THE BLOG

Moral Outrage for Bangladesh

I am morally outraged. The fire that occurred in the Tazreen Fashions Garment factory in Savar, Bangladesh, last Saturday, November 24, is an affront to the basic human right to safety. In a modern, civilized society of the 21st century, how is it possible for at least 112 people to burn to death in a factory because there were no fire exits and doors were blocked? I thought that our society was past such a stage of human evolution, past the times when events such as the 1911 Triangle Shirtwaist Factory claimed the lives of 146 workers. Yet the reality is that such haunting parallels continue. These primarily young women garment workers, just like their counterparts more than a hundred years ago, were forced to make the choice to burn to death or to jump to their death from a 10-story building because they had no other alternative for survival.

How can such a situation be condoned? Can we stand by and watch the reigns of capitalism incapacitate our ability to protest such horrifying encroachments upon human rights? While it is true that the garment industry rakes in $20 billion of profit from the export of garment products to the U.S. and Europe, how can that justify the lack of safety measures in more than 4,000 garment factories in Bangladesh? While Bangladesh wants to maintain its position as the second-largest exporter of clothing in the world, would its three million workers, the majority of them women, not be safer and more productive if better measures of safety were introduced? Even if moral outrage does not prompt any change in safety measurements, pure capitalistic motives should make it obvious that better conditions for workers yield greater profits over time.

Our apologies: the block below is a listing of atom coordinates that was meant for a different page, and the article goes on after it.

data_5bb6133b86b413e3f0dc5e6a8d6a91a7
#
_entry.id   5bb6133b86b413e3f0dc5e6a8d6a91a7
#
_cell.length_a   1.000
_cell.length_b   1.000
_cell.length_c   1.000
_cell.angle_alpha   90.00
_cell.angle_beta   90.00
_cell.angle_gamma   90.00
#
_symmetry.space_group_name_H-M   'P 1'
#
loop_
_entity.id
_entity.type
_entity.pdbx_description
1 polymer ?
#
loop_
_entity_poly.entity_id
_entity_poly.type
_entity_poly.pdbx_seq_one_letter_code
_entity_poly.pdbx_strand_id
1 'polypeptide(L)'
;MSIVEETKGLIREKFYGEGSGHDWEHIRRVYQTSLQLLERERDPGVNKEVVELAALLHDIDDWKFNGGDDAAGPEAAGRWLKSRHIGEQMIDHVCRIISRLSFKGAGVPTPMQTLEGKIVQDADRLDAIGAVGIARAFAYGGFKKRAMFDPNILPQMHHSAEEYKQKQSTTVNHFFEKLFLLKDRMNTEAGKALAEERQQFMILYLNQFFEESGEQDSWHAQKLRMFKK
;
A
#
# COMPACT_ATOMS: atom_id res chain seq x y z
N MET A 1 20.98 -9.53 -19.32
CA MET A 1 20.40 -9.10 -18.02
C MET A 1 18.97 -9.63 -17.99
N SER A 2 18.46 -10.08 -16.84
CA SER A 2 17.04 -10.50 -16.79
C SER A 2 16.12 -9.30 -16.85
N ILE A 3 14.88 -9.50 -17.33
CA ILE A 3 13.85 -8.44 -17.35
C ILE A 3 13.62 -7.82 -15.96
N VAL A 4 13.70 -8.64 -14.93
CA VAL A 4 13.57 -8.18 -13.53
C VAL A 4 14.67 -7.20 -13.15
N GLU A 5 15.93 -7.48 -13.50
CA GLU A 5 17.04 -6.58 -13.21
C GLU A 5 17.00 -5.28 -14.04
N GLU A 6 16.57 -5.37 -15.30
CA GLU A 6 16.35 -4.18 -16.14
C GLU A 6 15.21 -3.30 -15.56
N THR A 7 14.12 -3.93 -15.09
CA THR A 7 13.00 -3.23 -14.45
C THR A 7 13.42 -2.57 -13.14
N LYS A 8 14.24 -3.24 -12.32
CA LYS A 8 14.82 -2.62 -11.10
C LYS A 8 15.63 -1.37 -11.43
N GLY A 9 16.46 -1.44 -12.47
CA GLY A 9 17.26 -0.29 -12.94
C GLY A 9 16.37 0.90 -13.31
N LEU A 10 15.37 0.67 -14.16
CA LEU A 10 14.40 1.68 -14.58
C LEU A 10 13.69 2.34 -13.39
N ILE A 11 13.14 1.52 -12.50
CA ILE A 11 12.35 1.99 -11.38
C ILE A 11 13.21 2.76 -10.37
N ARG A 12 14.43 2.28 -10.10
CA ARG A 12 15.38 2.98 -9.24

The Tazreen Fashions Garment factory fire is not even an exception, but rather the norm. Since 2006, more than 500 people have died in factory fires in Bangladesh. Eighty percent of such fires are caused by faulty wiring and electrical short circuits, a fact which many of the importing U.S. and European companies, such as C&A, Carrefour, KIK and Walmart are well aware of. Neither is the Bangladeshi government ignorant of the fact that many of these factories are death traps for the workers.

Is it not time that the government of Bangladesh carry out investigations and invest in a country-wide system of independent inspections, which will ensure that buildings are equipped to meet basic safety standards? Is it not time that all factory owners are held liable for the safety of their workers and prosecuted for negligence? While short-term solutions, such as fining factory owners in the event of such tragedies and compensating the family of the victims are important, these measures are symbolic in light of the major reform that needs to occur before a reluctant government can be induced to overcome corruption to finally hold factory owners liable for such human tragedy.

Corrective action is necessary in order to achieve justice for these victims, and it is up to the Bangladeshi public to pressure its government to work with local and global unions, labor rights organizations, and NGOs, such as the Clean Clothing Campaign, to reform the conditions of poor workers in Bangladesh. Concrete solutions can include passing federal regulations which mandate inspection of buildings, working with trade unions to train workers on safety procedures, and allowing a space for workers to voice their concerns. Oh, and perhaps lobbying U.S. and European brands to use their political and economic power to sign on to such pledges of reform. Because money talks, didn't you know?